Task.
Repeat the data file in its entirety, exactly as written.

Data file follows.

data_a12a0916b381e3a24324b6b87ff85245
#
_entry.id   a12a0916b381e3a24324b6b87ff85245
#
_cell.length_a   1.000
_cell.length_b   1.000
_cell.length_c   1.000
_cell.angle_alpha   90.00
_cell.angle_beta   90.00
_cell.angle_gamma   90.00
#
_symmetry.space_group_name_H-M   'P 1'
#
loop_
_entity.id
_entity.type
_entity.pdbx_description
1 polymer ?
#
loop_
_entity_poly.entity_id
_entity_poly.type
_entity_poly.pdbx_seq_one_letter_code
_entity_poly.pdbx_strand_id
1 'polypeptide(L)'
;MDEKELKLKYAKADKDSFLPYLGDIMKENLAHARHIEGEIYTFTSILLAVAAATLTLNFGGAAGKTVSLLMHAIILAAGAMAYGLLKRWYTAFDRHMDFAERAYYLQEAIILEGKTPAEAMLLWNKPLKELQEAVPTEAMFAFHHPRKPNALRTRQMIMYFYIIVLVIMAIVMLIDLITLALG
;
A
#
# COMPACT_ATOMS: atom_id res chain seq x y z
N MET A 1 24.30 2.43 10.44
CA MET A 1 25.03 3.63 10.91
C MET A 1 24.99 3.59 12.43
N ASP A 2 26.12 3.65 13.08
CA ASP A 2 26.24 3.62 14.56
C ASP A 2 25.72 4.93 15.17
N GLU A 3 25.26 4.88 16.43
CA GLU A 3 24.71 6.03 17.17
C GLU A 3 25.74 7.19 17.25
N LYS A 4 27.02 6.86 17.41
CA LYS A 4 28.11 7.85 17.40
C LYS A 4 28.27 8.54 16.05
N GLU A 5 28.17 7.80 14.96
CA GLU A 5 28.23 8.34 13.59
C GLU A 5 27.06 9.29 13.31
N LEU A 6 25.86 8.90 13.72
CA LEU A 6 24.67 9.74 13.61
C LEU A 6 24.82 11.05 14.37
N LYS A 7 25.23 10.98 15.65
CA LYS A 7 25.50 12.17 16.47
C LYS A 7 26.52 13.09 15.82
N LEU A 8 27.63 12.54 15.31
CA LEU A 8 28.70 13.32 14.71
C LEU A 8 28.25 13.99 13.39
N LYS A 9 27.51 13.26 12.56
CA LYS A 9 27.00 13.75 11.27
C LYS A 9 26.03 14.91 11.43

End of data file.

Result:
data_a12a0916b381e3a24324b6b87ff85245
#
_entry.id   a12a0916b381e3a24324b6b87ff85245
#
_cell.length_a   1.000
_cell.length_b   1.000
_cell.length_c   1.000
_cell.angle_alpha   90.00
_cell.angle_beta   90.00
_cell.angle_gamma   90.00
#
_symmetry.space_group_name_H-M   'P 1'
#
loop_
_entity.id
_entity.type
_entity.pdbx_description
1 polymer ?
#
loop_
_entity_poly.entity_id
_entity_poly.type
_entity_poly.pdbx_seq_one_letter_code
_entity_poly.pdbx_strand_id
1 'polypeptide(L)'
;MDEKELKLKYAKADKDSFLPYLGDIMKENLAHARHIEGEIYTFTSILLAVAAATLTLNFGGAAGKTVSLLMHAIILAAGAMAYGLLKRWYTAFDRHMDFAERAYYLQEAIILEGKTPAEAMLLWNKPLKELQEAVPTEAMFAFHHPRKPNALRTRQMIMYFYIIVLVIMAIVMLIDLITLALG
;
A
#
# COMPACT_ATOMS: atom_id res chain seq x y z
N MET A 1 24.30 2.43 10.44
CA MET A 1 25.03 3.63 10.91
C MET A 1 24.99 3.59 12.43
N ASP A 2 26.12 3.65 13.08
CA ASP A 2 26.24 3.62 14.56
C ASP A 2 25.72 4.93 15.17
N GLU A 3 25.26 4.88 16.43
CA GLU A 3 24.71 6.03 17.17
C GLU A 3 25.74 7.19 17.25
N LYS A 4 27.02 6.86 17.41
CA LYS A 4 28.11 7.85 17.40
C LYS A 4 28.27 8.54 16.05
N GLU A 5 28.17 7.80 14.96
CA GLU A 5 28.23 8.34 13.59
C GLU A 5 27.06 9.29 13.31
N LEU A 6 25.86 8.90 13.72
CA LEU A 6 24.67 9.74 13.61
C LEU A 6 24.82 11.05 14.37
N LYS A 7 25.23 10.98 15.65
CA LYS A 7 25.50 12.17 16.47
C LYS A 7 26.52 13.09 15.82
N LEU A 8 27.63 12.54 15.31
CA LEU A 8 28.70 13.32 14.71
C LEU A 8 28.25 13.99 13.39
N LYS A 9 27.51 13.26 12.56
CA LYS A 9 27.00 13.75 11.27
C LYS A 9 26.03 14.91 11.43